O'Donnell and Dunlaps 2014 article, Training, Degrees, and Credentials in the Hiring of School Psychologists," is based on research carried on the hiring process for psychologists within educational institutions. The question that necessitated the study was whether training, a certain level of degree and credentials including certificates and licenses were all indispensable for hiring a school psychologist. The primary purpose of the research paper was to establish the importance that each of these elements held in consideration of an applicant for employment as a school psychologist. The article was also based on the hypothesis that the degree which one possessed was the most crucial element in the hiring process, and especially for applicants with a doctoral degree. The research used primary data from various participants. The study sample had a size of more than one thousand and was distributed across different states in the United States. The participants were all supervisors of school psychologists. This category of individuals was fit to give feedback on the research because of their proximity to and participation in the hiring process for school psychologists. The questions that required their input were mailed to them as a package that contained a cover letter for directions on the study, the survey itself, and postage with the return address upon completion of the survey.
The participants recorded a response rate of 28 percent. The majority did not fill the surveys. Some of the responses were also missed because they were not delivered. However, with regards to the significance of a degree in the hiring process, a majority indicated that they mainly considered a specialist or advanced certificate holder as the most suitable candidate. Regarding the importance of experience, a majority of the participants showed that less than five years was the best level of experience that they took into account. For the credentials, the research approached the necessity of a certificate form the Nationally Certified School of Psychologists (NCSP) on a scale of zero to six with zero signifying not important and six signifying very important. The results indicated that most participants responded that the significance was less than four, demonstrating that a certificate from the NCSP was moderately important. In considering the importance of possessing a license, the researchers used the same approach, and most participants indicated a score of zero, showing that it was not important. These results show those elements that are considered important qualifications for one to be a school psychologist. However, other considerations should have also been included in the research. For example, a section of the survey should have required the participants to give an outline of their preferences. This inclusion would have probably seen some participants indicate they preferred a person with high moral standards and excellent listening and communication skills among other personal attributes like friendliness and approachability.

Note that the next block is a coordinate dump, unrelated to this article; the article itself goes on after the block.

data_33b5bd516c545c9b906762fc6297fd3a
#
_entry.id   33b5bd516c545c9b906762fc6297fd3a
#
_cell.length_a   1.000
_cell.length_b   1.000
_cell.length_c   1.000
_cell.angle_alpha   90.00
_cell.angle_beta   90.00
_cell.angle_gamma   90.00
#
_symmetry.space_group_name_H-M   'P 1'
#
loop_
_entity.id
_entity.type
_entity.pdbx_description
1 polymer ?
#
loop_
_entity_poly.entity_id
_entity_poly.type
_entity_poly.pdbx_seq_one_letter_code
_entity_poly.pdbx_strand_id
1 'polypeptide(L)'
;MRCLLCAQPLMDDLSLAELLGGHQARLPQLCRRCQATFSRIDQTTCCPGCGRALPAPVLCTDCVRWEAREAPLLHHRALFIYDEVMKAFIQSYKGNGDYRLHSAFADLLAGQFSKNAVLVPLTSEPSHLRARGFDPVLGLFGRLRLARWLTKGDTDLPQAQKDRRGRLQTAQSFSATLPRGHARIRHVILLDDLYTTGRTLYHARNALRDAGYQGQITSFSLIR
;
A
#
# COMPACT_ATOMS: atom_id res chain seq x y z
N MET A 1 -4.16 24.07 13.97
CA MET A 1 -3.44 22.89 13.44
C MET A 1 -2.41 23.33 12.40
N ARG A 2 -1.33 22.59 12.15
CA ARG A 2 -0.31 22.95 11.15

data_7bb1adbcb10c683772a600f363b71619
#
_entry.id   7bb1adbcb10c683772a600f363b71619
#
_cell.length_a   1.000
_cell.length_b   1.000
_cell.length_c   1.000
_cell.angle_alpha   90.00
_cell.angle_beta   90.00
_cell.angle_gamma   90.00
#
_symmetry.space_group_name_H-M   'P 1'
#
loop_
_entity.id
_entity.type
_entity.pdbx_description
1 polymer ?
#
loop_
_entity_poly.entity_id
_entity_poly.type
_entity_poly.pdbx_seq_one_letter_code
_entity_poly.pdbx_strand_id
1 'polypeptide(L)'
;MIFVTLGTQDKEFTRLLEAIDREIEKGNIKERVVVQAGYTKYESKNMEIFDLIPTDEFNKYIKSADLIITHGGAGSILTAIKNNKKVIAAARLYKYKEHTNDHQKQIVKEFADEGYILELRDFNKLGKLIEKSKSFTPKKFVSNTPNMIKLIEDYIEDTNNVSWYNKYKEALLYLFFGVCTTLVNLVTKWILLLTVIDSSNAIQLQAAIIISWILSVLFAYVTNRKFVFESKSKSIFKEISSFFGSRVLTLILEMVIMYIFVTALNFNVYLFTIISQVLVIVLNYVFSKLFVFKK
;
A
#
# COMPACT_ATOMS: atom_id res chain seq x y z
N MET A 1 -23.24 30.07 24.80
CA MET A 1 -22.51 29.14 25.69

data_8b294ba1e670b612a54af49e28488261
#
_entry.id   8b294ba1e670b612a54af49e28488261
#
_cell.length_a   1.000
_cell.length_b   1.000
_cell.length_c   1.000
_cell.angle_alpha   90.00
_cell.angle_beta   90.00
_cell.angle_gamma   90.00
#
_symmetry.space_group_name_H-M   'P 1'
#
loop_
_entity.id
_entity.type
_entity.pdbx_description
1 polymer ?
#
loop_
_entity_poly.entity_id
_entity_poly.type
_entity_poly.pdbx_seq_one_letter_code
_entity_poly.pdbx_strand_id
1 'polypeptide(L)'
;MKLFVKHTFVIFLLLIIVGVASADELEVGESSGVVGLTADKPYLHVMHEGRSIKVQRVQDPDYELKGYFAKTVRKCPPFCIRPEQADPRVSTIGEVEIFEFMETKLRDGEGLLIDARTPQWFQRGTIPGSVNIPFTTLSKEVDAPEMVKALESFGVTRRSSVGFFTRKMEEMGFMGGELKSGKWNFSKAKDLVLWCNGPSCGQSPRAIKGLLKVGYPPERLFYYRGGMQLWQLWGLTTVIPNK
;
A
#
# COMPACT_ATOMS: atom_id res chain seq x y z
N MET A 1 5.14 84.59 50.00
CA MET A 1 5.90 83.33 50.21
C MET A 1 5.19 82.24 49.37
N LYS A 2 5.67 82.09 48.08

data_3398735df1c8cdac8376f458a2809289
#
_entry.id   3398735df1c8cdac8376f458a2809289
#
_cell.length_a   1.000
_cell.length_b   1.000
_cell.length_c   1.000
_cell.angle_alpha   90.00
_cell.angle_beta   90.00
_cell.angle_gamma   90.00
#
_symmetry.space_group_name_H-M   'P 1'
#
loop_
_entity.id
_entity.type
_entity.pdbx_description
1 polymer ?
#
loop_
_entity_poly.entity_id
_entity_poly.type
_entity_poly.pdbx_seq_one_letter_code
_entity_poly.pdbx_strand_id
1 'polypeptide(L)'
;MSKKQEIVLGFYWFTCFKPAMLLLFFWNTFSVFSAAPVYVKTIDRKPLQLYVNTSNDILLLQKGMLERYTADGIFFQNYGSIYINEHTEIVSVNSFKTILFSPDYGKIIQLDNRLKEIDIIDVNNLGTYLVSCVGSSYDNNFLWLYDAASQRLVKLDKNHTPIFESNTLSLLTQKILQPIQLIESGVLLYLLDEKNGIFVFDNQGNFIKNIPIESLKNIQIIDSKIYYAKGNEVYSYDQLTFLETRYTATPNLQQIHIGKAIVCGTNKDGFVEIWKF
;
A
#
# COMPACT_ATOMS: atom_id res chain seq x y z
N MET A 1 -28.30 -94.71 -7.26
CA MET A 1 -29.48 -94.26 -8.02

The research was very comprehensive in its coverage of the specific aspects necessary for the employment of a school psychologist. However, the study mainly majored on academic and paper qualifications and did not consider personal qualities that could make one a better school psychologist. Hence, instead of repeating the research, a follow up should be carried out including the personal traits and the supervisors opinions on the same. The research was well done, and even though the response rate was low, it still represented some states. This study, therefore, shows the weight that supervisors place on the elements and qualifications for the practice of psychology and the same extends to counseling psychology. This means that for employment as a counseling psychologist, the same criterion would also be applied.
O'Donnell, P. S., & Dunlap, l. L. (2014). Training, Degrees, and Credentials in the Hiring of School Psychologists. Psychology in the Schools, 51(6), 608-624.
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